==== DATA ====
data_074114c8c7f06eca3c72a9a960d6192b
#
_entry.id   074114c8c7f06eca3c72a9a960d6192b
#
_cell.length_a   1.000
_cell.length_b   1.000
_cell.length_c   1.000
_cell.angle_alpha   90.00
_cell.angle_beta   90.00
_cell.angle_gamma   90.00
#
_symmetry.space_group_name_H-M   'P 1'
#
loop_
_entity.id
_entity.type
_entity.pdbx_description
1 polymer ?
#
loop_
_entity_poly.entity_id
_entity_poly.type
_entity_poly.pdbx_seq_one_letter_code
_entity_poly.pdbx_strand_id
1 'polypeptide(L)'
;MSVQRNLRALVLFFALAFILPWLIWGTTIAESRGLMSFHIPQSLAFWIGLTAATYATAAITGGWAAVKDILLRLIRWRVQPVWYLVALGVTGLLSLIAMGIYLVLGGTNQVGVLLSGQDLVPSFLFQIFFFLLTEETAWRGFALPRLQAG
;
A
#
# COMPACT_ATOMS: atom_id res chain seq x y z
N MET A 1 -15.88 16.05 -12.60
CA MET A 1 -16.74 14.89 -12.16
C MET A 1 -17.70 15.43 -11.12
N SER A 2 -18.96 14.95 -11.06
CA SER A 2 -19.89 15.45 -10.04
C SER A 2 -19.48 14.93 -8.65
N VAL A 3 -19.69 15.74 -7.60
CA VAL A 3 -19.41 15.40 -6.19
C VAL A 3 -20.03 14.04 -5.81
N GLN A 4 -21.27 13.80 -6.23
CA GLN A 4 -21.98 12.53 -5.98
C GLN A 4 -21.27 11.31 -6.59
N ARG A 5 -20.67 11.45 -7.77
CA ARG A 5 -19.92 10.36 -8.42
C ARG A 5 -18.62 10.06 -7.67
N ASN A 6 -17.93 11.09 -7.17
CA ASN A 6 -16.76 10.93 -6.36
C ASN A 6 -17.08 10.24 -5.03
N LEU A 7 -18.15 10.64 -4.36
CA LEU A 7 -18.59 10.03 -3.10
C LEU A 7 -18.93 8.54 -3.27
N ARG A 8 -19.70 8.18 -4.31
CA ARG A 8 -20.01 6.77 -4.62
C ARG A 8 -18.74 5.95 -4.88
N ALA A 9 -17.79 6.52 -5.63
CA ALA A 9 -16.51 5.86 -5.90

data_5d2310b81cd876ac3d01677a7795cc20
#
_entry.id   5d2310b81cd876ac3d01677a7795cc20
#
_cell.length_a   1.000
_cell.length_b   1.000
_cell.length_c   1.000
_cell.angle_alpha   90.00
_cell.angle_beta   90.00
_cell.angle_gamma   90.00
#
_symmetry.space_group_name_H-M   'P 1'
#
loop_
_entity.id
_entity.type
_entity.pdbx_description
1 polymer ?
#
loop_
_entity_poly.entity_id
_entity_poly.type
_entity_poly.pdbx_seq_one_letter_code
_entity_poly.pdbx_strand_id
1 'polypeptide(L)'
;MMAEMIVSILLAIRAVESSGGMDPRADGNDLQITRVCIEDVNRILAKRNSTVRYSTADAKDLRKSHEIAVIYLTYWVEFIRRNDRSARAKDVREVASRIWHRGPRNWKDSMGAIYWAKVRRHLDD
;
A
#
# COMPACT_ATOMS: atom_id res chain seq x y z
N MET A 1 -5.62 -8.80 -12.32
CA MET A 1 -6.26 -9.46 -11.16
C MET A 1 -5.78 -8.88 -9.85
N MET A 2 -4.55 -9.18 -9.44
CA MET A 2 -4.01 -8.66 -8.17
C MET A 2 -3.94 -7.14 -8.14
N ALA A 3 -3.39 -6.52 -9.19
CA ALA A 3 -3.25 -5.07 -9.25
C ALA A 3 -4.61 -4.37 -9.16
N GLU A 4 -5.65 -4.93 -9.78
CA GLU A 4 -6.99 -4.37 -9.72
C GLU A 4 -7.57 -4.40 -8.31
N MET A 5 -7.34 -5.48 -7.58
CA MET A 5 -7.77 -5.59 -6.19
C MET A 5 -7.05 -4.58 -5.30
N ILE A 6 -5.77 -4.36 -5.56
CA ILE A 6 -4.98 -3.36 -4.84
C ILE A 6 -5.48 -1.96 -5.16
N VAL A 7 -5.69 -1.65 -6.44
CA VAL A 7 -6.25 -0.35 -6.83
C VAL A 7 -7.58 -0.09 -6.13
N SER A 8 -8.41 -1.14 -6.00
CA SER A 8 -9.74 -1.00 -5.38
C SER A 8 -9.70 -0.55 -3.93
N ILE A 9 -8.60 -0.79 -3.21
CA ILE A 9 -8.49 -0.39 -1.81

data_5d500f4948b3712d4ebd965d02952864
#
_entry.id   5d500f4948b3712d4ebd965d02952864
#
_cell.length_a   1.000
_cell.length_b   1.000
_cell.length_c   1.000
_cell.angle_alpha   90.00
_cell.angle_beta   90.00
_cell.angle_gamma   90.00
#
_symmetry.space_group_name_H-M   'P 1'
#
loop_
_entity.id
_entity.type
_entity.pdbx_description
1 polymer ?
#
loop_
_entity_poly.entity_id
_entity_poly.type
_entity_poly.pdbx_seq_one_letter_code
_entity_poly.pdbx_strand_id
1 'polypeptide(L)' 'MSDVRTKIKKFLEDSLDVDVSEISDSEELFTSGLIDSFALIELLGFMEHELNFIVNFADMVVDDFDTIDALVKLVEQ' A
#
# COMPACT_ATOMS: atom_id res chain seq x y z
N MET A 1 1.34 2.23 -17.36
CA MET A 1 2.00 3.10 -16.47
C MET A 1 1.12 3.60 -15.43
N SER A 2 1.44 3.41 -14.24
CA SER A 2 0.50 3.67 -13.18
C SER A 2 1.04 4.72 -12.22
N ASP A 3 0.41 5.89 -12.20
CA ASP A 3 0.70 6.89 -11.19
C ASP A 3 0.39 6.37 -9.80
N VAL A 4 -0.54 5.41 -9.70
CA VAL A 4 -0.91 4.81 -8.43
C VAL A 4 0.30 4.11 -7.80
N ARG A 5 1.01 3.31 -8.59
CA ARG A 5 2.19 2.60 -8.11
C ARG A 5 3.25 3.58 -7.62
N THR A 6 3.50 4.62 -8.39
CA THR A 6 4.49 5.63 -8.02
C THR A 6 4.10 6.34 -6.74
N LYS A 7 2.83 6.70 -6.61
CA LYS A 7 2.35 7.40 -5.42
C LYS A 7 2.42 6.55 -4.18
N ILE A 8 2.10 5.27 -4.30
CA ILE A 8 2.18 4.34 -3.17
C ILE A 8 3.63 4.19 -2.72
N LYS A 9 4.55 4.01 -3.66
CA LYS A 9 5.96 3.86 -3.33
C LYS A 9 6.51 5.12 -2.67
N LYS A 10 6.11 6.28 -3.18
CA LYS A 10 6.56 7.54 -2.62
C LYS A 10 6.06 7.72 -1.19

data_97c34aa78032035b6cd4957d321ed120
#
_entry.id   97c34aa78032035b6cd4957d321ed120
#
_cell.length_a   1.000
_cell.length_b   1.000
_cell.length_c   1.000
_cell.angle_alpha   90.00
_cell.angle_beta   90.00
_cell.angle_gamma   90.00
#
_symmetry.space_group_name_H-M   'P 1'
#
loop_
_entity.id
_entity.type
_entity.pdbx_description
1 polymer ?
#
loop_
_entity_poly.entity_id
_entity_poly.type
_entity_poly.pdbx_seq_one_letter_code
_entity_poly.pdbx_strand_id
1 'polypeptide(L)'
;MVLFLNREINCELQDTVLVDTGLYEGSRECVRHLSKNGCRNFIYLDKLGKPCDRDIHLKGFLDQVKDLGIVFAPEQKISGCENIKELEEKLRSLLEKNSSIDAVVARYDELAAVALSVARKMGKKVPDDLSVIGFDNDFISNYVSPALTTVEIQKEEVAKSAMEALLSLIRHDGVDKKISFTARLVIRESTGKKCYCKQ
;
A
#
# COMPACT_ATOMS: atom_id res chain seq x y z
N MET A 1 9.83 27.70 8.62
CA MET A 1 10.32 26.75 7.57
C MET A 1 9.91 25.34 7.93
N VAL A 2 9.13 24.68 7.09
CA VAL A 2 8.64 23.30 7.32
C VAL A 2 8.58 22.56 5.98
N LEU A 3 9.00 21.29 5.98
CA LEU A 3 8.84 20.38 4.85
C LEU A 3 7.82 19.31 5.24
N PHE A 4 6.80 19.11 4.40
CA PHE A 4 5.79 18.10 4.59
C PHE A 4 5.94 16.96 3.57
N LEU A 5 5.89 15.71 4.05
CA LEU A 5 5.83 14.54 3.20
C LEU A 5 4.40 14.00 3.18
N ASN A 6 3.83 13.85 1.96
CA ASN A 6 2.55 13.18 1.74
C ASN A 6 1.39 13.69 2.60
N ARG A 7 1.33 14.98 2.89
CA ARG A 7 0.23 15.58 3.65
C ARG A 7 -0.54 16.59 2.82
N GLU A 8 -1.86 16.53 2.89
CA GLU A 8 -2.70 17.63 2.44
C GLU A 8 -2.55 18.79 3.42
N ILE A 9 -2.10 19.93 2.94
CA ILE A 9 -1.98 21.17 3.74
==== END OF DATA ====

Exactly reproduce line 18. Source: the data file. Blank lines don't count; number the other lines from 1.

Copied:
1 polymer ?